The Chernobyl Disaster By: M. Mikschl P. Jrg

The Chernobyl Disaster By: M. Mikschl P. Jrg

The Chernobyl Disaster By: M. Mikschl P. Jrg S. Demirev T. Fink T. Vassileva The Chernobyl Nuclear Disaster Saturday, 26 April 1986: The accident at reactor 4 occurred during an experiment to test a potential safety emergency core cooling feature. 2 workers died on the night of the accident 28 people died within a few weeks Radiation injuries to over a hundred 115,000 people evacuated

220,000 people relocated 6,000 cases of thyroid cancer Large areas were contaminated Crisis Management Immediate Reaction by the Soviet Government Radiation levels on site exceeded dosimeters limits -> Assumption of intact reactor All fires were extinguished 5 hours after the accident; most involved firefighters perished later on Evacuation of Pripyat started only 36 hours after the accident. The town was evacuated within 3 hours, using 1100 buses

The government only admitted the accident after high radiation levels were measured in Sweden Further development in 1986 The government tried to hush up the extent of the disaster, admitting 30 people had died 600,000 liquidators shoveled most of the debris inside the reactor A sarcophagus was erected around the reactor by December 1986 Blocks 2 and 1 of the power plant were restarted in October Relief Operation Pros and Cons Irrational implementation of the immediate operations Firemen, unaware of that they were fighting, local defense militia was called in to clean nuclear fuel from the roof (90sec. = disability pension and cash bonus). -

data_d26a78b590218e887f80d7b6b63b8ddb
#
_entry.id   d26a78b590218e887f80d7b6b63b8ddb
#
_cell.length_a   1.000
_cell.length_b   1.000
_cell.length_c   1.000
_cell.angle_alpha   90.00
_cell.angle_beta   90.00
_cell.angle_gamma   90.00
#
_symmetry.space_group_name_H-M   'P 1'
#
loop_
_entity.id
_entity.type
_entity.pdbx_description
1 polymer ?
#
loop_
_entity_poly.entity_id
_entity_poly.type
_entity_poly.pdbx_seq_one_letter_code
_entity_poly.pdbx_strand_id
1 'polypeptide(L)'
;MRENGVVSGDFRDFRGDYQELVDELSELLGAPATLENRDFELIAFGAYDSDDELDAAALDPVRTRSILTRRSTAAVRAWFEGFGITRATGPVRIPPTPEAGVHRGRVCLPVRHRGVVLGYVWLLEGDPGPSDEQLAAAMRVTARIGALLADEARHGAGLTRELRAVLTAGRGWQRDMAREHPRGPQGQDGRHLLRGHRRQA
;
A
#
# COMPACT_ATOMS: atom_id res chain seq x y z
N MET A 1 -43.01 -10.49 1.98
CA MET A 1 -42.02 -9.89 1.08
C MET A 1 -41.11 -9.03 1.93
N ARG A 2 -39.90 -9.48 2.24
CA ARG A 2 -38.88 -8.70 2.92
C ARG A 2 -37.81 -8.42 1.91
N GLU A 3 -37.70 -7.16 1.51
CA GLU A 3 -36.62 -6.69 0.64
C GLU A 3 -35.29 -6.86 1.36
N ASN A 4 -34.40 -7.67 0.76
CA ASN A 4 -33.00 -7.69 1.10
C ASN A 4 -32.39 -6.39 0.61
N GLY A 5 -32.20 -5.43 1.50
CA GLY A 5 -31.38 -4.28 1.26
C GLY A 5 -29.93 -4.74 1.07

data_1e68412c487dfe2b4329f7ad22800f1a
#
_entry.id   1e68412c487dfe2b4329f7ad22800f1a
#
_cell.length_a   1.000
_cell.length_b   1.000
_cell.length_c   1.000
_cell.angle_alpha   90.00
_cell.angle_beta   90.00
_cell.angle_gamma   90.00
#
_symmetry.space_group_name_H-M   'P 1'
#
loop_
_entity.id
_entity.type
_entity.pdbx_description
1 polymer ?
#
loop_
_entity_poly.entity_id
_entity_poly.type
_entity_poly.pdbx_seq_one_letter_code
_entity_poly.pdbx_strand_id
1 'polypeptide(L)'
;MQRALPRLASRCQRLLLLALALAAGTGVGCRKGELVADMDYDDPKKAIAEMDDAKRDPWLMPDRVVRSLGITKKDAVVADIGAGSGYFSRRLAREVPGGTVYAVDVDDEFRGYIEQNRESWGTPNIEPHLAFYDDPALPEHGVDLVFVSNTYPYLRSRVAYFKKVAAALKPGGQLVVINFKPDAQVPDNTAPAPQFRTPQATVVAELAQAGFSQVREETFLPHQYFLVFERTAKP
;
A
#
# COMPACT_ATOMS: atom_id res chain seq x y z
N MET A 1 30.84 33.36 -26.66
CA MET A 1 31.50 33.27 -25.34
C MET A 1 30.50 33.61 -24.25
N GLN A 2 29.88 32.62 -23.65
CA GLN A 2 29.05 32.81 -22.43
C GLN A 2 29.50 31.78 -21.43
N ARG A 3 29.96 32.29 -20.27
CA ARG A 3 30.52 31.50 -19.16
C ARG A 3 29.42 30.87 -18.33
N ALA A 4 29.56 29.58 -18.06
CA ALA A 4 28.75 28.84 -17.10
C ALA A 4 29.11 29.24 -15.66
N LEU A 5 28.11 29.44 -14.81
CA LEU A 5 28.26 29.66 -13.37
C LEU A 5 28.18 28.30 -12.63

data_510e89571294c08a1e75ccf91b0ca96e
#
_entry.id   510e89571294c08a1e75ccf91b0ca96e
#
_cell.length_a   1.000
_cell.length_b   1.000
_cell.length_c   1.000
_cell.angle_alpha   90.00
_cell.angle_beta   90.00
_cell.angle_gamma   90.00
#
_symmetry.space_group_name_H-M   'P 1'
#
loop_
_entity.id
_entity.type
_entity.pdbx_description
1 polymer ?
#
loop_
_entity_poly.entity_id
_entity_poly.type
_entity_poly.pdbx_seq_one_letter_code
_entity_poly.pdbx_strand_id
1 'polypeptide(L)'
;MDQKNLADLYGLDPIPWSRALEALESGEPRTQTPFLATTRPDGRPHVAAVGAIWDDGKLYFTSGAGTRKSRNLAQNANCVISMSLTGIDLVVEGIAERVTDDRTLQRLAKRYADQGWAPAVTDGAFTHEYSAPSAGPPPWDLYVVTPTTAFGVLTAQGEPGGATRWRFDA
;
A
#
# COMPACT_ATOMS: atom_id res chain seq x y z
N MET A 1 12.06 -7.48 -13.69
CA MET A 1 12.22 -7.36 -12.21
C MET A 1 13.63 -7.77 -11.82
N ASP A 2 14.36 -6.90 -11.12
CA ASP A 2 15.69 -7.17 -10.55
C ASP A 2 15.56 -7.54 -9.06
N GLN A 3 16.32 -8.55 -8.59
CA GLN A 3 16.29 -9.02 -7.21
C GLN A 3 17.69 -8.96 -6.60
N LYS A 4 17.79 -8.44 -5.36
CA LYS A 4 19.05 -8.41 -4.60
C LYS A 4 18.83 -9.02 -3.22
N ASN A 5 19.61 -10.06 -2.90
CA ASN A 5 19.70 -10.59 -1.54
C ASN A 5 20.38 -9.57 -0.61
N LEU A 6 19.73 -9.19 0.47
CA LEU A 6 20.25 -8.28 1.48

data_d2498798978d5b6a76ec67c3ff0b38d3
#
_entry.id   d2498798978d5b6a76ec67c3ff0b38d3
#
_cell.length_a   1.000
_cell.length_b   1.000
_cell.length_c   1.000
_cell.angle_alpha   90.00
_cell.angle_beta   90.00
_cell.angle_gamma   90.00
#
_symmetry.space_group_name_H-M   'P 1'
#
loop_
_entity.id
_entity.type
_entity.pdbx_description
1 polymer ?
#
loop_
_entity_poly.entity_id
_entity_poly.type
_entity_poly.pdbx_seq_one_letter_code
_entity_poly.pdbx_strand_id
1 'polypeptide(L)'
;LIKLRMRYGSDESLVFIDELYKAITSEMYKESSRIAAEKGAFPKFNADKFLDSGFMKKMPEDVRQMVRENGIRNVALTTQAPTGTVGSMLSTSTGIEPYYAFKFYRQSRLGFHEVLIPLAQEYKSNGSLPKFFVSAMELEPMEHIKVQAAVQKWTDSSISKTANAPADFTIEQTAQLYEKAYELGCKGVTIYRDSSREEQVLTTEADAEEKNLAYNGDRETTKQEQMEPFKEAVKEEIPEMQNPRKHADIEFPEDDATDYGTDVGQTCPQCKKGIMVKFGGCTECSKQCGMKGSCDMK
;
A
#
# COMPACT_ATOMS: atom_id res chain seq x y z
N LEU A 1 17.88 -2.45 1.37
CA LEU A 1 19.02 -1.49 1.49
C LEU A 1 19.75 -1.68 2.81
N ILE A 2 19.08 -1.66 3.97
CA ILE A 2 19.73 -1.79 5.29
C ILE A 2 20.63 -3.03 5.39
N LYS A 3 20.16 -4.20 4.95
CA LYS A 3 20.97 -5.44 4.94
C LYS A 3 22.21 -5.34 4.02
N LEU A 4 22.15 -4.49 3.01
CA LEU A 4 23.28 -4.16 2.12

The logical thing was to bury the fire and the tons of radionuclides that remained in the ruins of the reactor. + Helicopters with sand, boron, to absorb neutrons, lead, to shield the radiation, and dolomite, which would break down into carbon dioxide and help smother the flames. + The pilots and crews received radiation at a rate of several hundred rad per hour. - Fear that the nuclear fuel would become too concentrated and set off a true atomic explosion, destroying the neighboring three reactors => nuclear fuel carried out by hand - Radioactive emission started melting the floor. Danger for getting into contact with the suppression pool below the reactor, the water there would instantly vaporize and explode. The water was taken out. + Relief Operation Pros and Cons Cont. Errors during the Sarcophagus building:

No protective clothing or respirators for the workers and had no shower facilities where they could wash the radionuclides from their bodies. Most of the soldiers were later transferred to points throughout the Soviet Union No accurate number of soldiers participated in the operations is available An unhealthy environment: burning of radioactive objects (clothes, trees, pets, etc.) Information deficiency: manipulated to hide health problems, solders were dislocated to different parts of the soviet union, lack of info for the population and that of the countries that might have been affected Evacuation everybody left their houses waiting outside to be evacuated under an invisible shower of isotopes Past 27 years Chernobyl Humanitarian Assistance and Rehabilitation Programme (CHARP)